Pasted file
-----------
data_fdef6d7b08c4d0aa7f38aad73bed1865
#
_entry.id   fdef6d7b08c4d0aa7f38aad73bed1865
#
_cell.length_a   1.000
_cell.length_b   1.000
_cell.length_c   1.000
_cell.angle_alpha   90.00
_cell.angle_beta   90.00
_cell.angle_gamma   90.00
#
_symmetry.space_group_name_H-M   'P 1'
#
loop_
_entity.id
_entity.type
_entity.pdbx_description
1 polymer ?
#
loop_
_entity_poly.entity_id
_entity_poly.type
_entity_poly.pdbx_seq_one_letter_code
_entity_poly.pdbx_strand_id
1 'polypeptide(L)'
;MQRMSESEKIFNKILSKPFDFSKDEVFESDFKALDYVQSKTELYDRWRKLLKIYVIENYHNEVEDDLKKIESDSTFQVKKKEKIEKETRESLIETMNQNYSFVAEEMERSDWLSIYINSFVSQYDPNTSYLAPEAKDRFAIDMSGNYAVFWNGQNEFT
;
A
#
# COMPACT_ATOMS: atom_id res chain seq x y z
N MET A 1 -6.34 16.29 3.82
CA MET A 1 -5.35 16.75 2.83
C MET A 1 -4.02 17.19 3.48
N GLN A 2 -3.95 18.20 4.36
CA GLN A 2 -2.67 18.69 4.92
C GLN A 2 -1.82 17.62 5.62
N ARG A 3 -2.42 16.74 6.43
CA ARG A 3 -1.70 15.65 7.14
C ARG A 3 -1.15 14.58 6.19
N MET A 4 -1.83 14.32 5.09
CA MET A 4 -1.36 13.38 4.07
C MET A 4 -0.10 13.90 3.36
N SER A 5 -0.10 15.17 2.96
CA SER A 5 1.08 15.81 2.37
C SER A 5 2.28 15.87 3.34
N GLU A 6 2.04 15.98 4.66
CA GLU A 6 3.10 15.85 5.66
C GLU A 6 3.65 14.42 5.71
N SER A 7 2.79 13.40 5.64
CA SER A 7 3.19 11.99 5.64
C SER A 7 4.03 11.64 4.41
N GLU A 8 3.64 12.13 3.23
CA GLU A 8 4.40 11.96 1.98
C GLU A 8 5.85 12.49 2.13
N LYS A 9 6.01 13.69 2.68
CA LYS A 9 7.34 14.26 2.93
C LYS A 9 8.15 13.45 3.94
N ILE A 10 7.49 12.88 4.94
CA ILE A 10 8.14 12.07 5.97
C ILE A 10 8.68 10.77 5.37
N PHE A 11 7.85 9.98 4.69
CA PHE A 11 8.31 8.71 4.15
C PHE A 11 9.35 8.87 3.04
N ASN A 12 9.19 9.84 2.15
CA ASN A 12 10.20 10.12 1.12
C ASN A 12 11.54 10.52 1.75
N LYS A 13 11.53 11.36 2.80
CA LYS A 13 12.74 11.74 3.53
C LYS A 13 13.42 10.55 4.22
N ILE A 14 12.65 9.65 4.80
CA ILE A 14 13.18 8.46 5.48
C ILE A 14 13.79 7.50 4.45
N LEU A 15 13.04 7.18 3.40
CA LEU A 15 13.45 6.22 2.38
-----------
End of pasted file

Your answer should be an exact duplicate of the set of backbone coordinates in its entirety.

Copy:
data_fdef6d7b08c4d0aa7f38aad73bed1865
#
_entry.id   fdef6d7b08c4d0aa7f38aad73bed1865
#
_cell.length_a   1.000
_cell.length_b   1.000
_cell.length_c   1.000
_cell.angle_alpha   90.00
_cell.angle_beta   90.00
_cell.angle_gamma   90.00
#
_symmetry.space_group_name_H-M   'P 1'
#
loop_
_entity.id
_entity.type
_entity.pdbx_description
1 polymer ?
#
loop_
_entity_poly.entity_id
_entity_poly.type
_entity_poly.pdbx_seq_one_letter_code
_entity_poly.pdbx_strand_id
1 'polypeptide(L)'
;MQRMSESEKIFNKILSKPFDFSKDEVFESDFKALDYVQSKTELYDRWRKLLKIYVIENYHNEVEDDLKKIESDSTFQVKKKEKIEKETRESLIETMNQNYSFVAEEMERSDWLSIYINSFVSQYDPNTSYLAPEAKDRFAIDMSGNYAVFWNGQNEFT
;
A
#
# COMPACT_ATOMS: atom_id res chain seq x y z
N MET A 1 -6.34 16.29 3.82
CA MET A 1 -5.35 16.75 2.83
C MET A 1 -4.02 17.19 3.48
N GLN A 2 -3.95 18.20 4.36
CA GLN A 2 -2.67 18.69 4.92
C GLN A 2 -1.82 17.62 5.62
N ARG A 3 -2.42 16.74 6.43
CA ARG A 3 -1.70 15.65 7.14
C ARG A 3 -1.15 14.58 6.19
N MET A 4 -1.83 14.32 5.09
CA MET A 4 -1.36 13.38 4.07
C MET A 4 -0.10 13.90 3.36
N SER A 5 -0.10 15.17 2.96
CA SER A 5 1.08 15.81 2.37
C SER A 5 2.28 15.87 3.34
N GLU A 6 2.04 15.98 4.66
CA GLU A 6 3.10 15.85 5.66
C GLU A 6 3.65 14.42 5.71
N SER A 7 2.79 13.40 5.64
CA SER A 7 3.19 11.99 5.64
C SER A 7 4.03 11.64 4.41
N GLU A 8 3.64 12.13 3.23
CA GLU A 8 4.40 11.96 1.98
C GLU A 8 5.85 12.49 2.13
N LYS A 9 6.01 13.69 2.68
CA LYS A 9 7.34 14.26 2.93
C LYS A 9 8.15 13.45 3.94
N ILE A 10 7.49 12.88 4.94
CA ILE A 10 8.14 12.07 5.97
C ILE A 10 8.68 10.77 5.37
N PHE A 11 7.85 9.98 4.69
CA PHE A 11 8.31 8.71 4.15
C PHE A 11 9.35 8.87 3.04
N ASN A 12 9.19 9.84 2.15
CA ASN A 12 10.20 10.12 1.12
C ASN A 12 11.54 10.52 1.75
N LYS A 13 11.53 11.36 2.80
CA LYS A 13 12.74 11.74 3.53
C LYS A 13 13.42 10.55 4.22
N ILE A 14 12.65 9.65 4.80
CA ILE A 14 13.18 8.46 5.48
C ILE A 14 13.79 7.50 4.45
N LEU A 15 13.04 7.18 3.40
CA LEU A 15 13.45 6.22 2.38